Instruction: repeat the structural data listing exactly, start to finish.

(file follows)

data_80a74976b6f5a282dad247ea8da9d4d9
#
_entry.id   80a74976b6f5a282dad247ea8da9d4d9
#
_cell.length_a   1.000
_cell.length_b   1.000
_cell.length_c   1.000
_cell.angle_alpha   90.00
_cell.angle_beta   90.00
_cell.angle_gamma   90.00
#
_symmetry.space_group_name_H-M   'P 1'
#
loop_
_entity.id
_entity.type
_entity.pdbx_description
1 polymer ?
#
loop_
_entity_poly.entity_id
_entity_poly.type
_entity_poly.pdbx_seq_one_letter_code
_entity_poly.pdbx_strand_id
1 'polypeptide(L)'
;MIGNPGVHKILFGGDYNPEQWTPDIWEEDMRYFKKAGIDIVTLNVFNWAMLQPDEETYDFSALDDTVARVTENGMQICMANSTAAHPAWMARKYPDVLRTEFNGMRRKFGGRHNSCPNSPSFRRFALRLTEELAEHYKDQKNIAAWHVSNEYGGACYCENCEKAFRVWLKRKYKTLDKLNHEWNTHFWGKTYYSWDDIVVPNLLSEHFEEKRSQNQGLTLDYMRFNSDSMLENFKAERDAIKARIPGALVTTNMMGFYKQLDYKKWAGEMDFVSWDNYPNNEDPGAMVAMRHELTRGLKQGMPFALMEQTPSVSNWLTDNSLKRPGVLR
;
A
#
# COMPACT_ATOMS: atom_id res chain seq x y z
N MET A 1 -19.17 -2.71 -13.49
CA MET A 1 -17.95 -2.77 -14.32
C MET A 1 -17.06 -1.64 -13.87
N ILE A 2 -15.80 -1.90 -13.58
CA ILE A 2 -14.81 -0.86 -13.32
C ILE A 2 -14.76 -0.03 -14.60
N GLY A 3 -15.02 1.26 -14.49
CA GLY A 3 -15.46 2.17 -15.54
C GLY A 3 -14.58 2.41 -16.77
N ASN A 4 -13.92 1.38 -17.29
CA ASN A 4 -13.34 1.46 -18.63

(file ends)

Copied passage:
data_80a74976b6f5a282dad247ea8da9d4d9
#
_entry.id   80a74976b6f5a282dad247ea8da9d4d9
#
_cell.length_a   1.000
_cell.length_b   1.000
_cell.length_c   1.000
_cell.angle_alpha   90.00
_cell.angle_beta   90.00
_cell.angle_gamma   90.00
#
_symmetry.space_group_name_H-M   'P 1'
#
loop_
_entity.id
_entity.type
_entity.pdbx_description
1 polymer ?
#
loop_
_entity_poly.entity_id
_entity_poly.type
_entity_poly.pdbx_seq_one_letter_code
_entity_poly.pdbx_strand_id
1 'polypeptide(L)'
;MIGNPGVHKILFGGDYNPEQWTPDIWEEDMRYFKKAGIDIVTLNVFNWAMLQPDEETYDFSALDDTVARVTENGMQICMANSTAAHPAWMARKYPDVLRTEFNGMRRKFGGRHNSCPNSPSFRRFALRLTEELAEHYKDQKNIAAWHVSNEYGGACYCENCEKAFRVWLKRKYKTLDKLNHEWNTHFWGKTYYSWDDIVVPNLLSEHFEEKRSQNQGLTLDYMRFNSDSMLENFKAERDAIKARIPGALVTTNMMGFYKQLDYKKWAGEMDFVSWDNYPNNEDPGAMVAMRHELTRGLKQGMPFALMEQTPSVSNWLTDNSLKRPGVLR
;
A
#
# COMPACT_ATOMS: atom_id res chain seq x y z
N MET A 1 -19.17 -2.71 -13.49
CA MET A 1 -17.95 -2.77 -14.32
C MET A 1 -17.06 -1.64 -13.87
N ILE A 2 -15.80 -1.90 -13.58
CA ILE A 2 -14.81 -0.86 -13.32
C ILE A 2 -14.76 -0.03 -14.60
N GLY A 3 -15.02 1.26 -14.49
CA GLY A 3 -15.46 2.17 -15.54
C GLY A 3 -14.58 2.41 -16.77
N ASN A 4 -13.92 1.38 -17.29
CA ASN A 4 -13.34 1.46 -18.63